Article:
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  • Writer's pictureSarahHauer

How About An On and Off Switch?

De-program or re-program?

One of the most common conversations I have with other women is the challenge to say "no". We are the "yes" half of the population, often to our own detriment. We have this need to say "yes." It's programmed into us. How?

Let's start with genetics. We are the ones who give birth. We have and usually are tasked with the raising of the children. Doing that requires a huge "yes." In return, for many of us but not all, we say yes to having children and unconsciously say no to time for ourselves, time for our careers, the condition of our bodies, and I have even read studies that women lose brain cells to their children in vitro. Motherhood is a giant yes.

Fatherhood, for those who are truly all in, hands on, intentional every day - they also say this giant yes which leaves the unconscious no here and there. Just like the mothers, they don't see the effects until years later.

Hopefully, the benefits outweigh the losses. They did for me. I was a stay at home mom for many years, and I don't regret it. However, I was not able to return to my dream career due to health issues that developed. Even though I am happy I stayed home, there was a huge loss.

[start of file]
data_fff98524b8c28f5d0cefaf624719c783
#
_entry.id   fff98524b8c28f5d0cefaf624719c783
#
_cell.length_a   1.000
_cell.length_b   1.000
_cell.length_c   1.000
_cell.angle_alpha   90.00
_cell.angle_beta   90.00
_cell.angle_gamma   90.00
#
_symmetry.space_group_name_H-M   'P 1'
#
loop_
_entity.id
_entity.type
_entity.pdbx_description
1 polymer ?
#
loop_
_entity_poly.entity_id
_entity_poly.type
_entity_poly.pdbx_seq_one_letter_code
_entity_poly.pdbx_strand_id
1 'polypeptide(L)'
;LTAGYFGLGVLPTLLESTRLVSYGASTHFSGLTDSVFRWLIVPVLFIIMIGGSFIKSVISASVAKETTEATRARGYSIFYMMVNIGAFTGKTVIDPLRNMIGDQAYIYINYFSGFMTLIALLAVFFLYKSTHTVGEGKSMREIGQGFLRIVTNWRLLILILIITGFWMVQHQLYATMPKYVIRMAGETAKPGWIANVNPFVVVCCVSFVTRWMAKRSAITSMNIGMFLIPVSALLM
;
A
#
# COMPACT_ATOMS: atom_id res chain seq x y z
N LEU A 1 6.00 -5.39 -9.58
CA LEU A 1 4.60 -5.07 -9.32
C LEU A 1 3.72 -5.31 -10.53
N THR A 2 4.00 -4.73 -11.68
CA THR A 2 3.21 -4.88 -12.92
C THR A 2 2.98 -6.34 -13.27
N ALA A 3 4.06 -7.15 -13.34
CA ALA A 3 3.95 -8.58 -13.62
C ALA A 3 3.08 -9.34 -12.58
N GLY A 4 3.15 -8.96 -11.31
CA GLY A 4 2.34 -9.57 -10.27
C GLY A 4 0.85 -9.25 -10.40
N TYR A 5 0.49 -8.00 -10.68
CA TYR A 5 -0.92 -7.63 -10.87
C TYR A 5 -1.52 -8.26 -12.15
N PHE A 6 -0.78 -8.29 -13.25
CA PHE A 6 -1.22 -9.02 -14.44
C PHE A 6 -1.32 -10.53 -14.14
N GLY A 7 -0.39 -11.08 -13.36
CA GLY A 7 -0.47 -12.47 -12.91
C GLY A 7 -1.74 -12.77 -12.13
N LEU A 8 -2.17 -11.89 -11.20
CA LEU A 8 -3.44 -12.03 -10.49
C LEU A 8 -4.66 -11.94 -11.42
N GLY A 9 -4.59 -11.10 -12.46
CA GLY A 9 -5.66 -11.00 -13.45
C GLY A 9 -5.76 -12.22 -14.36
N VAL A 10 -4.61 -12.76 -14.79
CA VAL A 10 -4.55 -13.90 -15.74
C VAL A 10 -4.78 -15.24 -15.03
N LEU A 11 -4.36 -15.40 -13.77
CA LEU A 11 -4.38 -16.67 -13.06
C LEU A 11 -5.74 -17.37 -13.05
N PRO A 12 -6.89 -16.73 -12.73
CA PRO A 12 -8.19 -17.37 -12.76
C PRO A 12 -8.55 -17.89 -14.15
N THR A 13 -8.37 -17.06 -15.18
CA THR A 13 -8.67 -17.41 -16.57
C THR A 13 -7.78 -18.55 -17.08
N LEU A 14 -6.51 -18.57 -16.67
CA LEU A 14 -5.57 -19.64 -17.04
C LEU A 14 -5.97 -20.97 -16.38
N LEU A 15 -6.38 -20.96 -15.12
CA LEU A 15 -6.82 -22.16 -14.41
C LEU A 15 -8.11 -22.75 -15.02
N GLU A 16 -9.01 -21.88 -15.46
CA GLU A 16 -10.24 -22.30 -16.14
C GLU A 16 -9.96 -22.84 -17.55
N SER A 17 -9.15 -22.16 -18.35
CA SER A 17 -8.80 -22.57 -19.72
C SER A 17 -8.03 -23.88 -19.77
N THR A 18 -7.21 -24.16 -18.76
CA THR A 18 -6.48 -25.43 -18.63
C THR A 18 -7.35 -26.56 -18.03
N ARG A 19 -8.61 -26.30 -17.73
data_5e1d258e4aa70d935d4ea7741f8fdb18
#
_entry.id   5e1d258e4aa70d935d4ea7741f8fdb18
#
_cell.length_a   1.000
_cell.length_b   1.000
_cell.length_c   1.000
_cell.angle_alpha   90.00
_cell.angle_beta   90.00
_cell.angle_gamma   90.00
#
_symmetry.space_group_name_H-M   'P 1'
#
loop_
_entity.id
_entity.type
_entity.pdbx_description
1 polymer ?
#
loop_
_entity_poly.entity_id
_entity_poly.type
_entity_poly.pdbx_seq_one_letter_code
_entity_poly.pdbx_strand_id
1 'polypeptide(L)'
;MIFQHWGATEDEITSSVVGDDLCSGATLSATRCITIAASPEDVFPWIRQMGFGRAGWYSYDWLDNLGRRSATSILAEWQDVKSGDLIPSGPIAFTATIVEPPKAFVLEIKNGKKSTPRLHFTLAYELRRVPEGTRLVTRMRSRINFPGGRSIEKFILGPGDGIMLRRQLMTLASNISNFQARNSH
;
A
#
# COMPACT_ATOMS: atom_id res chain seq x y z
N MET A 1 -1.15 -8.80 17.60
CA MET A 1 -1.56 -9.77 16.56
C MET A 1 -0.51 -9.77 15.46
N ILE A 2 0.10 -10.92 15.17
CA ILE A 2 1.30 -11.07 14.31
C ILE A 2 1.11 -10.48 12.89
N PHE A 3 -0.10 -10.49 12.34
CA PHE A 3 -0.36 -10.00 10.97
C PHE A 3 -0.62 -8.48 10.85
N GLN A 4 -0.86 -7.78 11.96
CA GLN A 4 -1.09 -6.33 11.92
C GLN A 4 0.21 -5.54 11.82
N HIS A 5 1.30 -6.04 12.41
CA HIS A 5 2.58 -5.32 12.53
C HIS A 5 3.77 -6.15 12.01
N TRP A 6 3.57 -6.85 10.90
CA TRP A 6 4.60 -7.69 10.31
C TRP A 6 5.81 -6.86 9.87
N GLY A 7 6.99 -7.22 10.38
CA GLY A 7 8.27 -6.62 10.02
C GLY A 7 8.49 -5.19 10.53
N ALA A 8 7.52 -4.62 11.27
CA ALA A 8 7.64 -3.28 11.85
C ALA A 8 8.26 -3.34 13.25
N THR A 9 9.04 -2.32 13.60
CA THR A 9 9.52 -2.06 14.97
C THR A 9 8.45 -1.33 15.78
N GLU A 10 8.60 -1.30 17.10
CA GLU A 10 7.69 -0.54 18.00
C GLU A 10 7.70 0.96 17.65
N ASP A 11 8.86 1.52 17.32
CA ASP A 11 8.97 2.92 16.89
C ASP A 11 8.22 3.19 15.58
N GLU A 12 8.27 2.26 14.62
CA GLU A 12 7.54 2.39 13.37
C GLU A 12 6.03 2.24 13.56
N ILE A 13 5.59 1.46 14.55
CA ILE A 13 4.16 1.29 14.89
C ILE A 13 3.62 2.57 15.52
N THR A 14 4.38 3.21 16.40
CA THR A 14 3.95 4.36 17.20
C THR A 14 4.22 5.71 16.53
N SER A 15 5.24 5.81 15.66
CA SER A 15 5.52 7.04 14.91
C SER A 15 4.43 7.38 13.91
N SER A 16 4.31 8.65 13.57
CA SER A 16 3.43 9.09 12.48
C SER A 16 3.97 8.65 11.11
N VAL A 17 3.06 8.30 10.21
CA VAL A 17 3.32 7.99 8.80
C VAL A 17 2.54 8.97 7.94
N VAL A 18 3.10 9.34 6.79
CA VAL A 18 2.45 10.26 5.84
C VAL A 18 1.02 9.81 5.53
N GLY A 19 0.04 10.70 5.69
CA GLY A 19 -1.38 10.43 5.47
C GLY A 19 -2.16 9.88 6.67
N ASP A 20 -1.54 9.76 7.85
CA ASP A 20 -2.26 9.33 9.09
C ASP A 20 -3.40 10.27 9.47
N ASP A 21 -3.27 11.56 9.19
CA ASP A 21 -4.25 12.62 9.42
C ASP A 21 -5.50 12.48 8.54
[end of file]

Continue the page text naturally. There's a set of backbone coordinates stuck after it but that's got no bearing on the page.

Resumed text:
It isn't just parenting. Mostly women, but men too can fall into this, are programmed to say "yes" to things we don't want to. Volunteer positions we don't really have the time for (and often should be paid positions with benefits because they are so demanding), overtime or extra projects at work, keeping up with the Joneses who do everything perfectly, and the need to reach some impossible highest ideals in work, family, health, and social status.

A lot of these "yeses" started sooner than adulthood. Most of us have baby boomer parents who made comments like, "Because I'm your mother, that's why." We had no choice. We had to do what was necessary to say yes, or else. That "or else" had a lot of potential ouch.

Orders to smile when not happy, to eat when not hungry, or to be quiet when there is something to share. The pressure to be the perfect homemaker, sex symbol, parent, and CEO, all at the same time.

We get programmed. Those "yeses" are people-pleasing programs that slowly drill themselves into our minds until "no" becomes a foreign language. (I was once told that the word "no" is tantamount to verbal abuse. Seriously?)

These programs are so insidious in our culture, we inadvertently continue to program it into our children. How? For example, tickling. My daughter-in-law is very good at recognizing this problem and has taught her children how to deliver a strident "no." We tickle our children. They laugh. Because they laugh, we continue to tickle even though they are saying "no" or "stop."

Are they enjoying it? Probably. Not always. Sometimes it is overwhelming. Or, sometimes they need a break. Sometimes is crosses a huge internal line and falls into abuse.

When appropriate, it is fun to do. The deep belly laugh is healthy. However, respecting their "no" is programming them that their "no" has value. They can use that programming to prevent themselves from being people pleasers.

What about the rest of us deeply programmed people pleasers? What can we do?